I’ve always felt that The Incredibles is among the most underrated of Pixar’s classics. It received rave reviews, to be sure, when it hit screens in 2004, but doesn’t seem to have achieved quite the staying power of the rest of the studio’s cream of the crop. The film was more grounded, more immediate than, say, Toy Story, Finding Nemo, Ratatouille or Wall-E and featured less whimsy. Perhaps this is part of why we’ve had to wait so long for the sequel, Incredibles 2. Brad Bird, director of both Incredibles films, is on record as saying he wanted to find a story he deemed “as good or better” than his first effort before moving forward with his second. Indeed, Incredibles 2 boasts quite a story, and tells it in a way that makes it hard to believe 14 years have passed since the previous movie. Until it doesn’t.

Incredibles 2 is more modernized. Issues of the responsibilities surrounding parents of maturing children in a dangerous world have been replaced with considerations of technology’s tentacle-hold on society and the continued subjugation of vibrant minority groups with much to offer to humanity. I appreciate the timeliness, but it isn’t done subtly, and creates an odd disconnect with the previous film.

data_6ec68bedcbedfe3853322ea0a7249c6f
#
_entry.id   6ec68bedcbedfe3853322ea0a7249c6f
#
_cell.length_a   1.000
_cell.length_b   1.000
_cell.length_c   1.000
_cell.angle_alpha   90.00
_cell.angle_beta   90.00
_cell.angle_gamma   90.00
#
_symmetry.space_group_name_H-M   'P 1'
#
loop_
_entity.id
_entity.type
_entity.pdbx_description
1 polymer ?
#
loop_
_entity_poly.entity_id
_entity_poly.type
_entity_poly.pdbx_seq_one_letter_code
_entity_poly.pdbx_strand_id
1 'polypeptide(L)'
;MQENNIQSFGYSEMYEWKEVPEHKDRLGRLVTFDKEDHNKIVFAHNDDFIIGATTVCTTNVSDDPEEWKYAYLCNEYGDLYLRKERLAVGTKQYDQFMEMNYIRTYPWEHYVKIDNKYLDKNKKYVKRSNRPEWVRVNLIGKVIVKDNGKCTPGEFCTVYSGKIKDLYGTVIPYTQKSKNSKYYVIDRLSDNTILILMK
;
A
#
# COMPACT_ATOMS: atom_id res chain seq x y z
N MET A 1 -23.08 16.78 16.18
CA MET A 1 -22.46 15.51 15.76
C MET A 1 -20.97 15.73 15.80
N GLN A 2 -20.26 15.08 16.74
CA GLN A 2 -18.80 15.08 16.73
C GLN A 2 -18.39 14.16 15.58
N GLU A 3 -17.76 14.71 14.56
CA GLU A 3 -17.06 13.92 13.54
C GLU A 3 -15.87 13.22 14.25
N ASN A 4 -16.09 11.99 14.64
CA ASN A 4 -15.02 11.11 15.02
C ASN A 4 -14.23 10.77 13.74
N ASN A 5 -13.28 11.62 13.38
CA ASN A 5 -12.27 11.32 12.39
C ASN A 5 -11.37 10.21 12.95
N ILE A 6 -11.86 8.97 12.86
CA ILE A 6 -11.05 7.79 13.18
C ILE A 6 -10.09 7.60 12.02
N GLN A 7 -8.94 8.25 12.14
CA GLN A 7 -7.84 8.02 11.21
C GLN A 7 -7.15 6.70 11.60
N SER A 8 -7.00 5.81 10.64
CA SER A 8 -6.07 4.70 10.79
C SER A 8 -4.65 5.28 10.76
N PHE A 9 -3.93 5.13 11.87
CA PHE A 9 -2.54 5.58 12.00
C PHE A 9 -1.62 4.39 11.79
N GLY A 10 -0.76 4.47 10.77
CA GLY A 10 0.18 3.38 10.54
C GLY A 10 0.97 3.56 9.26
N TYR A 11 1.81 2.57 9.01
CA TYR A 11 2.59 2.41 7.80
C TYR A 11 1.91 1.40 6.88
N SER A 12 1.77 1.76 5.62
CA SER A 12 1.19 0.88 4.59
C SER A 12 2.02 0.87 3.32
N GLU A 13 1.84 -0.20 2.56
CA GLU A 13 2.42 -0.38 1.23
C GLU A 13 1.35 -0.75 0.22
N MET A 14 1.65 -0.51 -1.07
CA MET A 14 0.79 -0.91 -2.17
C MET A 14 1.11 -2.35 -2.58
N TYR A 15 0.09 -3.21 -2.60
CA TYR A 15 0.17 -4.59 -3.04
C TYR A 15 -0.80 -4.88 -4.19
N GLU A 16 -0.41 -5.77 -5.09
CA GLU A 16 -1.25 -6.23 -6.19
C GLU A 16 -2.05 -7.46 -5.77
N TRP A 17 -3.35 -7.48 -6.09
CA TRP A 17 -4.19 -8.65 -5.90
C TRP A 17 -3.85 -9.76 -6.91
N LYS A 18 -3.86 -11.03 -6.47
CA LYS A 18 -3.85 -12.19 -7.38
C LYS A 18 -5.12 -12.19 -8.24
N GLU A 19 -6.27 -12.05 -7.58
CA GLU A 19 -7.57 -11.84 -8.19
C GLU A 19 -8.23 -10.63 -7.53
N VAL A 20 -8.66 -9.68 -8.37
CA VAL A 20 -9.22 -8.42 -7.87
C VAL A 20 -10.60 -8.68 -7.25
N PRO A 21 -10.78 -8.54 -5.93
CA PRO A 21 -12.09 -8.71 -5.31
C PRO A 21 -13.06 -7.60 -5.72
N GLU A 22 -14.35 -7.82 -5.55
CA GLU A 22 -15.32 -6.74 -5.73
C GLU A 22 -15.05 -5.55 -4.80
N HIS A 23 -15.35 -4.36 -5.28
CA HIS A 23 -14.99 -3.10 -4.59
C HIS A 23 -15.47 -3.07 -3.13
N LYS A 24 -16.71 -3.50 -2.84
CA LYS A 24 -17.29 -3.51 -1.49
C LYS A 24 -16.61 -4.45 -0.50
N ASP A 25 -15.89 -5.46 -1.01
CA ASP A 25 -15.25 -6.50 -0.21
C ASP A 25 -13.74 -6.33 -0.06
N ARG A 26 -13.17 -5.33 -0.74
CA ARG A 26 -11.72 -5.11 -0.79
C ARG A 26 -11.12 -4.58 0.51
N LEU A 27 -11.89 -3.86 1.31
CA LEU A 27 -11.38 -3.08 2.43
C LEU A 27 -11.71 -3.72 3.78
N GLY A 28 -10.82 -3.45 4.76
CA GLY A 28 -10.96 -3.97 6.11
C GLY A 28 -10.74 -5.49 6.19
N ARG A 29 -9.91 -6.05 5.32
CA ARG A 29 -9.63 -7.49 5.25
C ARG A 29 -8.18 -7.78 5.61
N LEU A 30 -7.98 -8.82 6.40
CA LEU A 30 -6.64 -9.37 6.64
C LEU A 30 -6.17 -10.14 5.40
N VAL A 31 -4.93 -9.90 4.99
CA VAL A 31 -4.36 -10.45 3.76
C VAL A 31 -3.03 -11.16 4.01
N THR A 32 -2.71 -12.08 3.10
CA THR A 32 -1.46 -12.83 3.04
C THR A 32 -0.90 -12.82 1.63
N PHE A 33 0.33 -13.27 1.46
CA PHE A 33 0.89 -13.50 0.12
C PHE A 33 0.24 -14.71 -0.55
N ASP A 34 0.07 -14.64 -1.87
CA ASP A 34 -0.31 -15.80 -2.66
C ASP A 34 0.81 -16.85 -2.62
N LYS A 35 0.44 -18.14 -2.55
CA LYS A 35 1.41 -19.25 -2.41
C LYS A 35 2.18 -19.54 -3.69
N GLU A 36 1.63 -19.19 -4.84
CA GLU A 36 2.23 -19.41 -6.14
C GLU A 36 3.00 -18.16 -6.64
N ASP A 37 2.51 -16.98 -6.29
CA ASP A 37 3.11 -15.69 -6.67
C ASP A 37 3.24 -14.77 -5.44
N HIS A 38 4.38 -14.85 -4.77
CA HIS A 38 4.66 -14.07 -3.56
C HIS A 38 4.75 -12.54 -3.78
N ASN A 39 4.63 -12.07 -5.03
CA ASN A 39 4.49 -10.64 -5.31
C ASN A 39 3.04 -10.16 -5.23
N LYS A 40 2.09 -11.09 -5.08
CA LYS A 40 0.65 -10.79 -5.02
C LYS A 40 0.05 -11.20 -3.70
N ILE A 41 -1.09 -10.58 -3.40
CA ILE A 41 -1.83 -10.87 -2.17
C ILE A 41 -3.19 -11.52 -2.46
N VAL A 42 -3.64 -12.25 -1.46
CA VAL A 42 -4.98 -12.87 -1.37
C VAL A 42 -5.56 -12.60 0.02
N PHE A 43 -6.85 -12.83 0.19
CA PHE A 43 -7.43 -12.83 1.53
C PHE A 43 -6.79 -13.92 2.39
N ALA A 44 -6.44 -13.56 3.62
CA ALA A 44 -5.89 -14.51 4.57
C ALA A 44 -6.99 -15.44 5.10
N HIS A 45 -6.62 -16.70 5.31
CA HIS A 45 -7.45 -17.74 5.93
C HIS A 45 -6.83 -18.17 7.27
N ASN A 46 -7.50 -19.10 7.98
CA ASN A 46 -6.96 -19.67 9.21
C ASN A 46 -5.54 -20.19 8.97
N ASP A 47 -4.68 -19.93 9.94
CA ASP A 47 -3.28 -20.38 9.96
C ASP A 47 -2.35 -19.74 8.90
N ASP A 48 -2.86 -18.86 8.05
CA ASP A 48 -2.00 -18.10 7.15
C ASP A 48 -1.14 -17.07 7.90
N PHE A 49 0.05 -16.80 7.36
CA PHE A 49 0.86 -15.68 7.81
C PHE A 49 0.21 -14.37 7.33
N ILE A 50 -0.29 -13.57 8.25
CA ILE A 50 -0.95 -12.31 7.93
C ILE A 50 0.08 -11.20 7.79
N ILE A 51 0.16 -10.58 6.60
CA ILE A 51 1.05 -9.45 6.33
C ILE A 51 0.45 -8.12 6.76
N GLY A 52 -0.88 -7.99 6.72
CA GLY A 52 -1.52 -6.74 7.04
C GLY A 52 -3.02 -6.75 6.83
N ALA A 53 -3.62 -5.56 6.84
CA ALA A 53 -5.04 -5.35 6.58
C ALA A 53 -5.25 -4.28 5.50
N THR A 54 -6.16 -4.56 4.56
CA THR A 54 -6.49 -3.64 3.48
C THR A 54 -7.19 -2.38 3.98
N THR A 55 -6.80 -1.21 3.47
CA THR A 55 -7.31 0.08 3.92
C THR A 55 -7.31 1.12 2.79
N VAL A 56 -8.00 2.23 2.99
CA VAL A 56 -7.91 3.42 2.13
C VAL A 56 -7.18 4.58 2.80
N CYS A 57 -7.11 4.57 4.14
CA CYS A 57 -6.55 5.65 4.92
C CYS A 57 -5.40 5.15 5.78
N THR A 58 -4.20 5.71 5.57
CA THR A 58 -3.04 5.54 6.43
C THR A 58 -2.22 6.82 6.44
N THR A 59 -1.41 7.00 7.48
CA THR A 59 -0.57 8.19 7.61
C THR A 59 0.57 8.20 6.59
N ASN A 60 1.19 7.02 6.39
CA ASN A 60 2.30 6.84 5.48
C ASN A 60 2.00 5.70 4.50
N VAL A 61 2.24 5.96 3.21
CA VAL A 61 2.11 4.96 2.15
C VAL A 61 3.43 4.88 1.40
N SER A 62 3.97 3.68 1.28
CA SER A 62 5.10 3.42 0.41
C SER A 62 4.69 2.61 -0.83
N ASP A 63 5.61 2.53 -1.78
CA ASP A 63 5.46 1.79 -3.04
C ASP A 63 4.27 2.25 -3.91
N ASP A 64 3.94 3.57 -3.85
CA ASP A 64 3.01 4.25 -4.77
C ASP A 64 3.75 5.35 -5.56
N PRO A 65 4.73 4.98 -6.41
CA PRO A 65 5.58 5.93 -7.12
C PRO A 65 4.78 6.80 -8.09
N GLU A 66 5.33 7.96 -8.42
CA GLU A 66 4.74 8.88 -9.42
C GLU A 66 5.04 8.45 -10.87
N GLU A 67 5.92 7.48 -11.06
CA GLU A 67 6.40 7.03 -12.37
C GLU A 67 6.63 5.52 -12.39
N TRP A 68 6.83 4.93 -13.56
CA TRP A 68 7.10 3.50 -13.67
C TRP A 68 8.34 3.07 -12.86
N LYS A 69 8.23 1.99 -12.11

This one starts exactly where the other left off, yet it soon becomes clear No. 2 inhabits a similarly new world. Perhaps this was inevitable and necessary, but the transition could’ve been handled more smoothly. Where the film maintains its core identity is in the Parr family, as lovably dysfunctional and painfully hilarious as always. The writing and voice work of these characters are so good that it exposes more clearly any and all weaknesses in the rest of the film. When the family was onscreen, I was hooked, experiencing the movie as if I was in it and loving every second. But when the film decided to zoom out and take a look at its greater context, I found myself asking questions.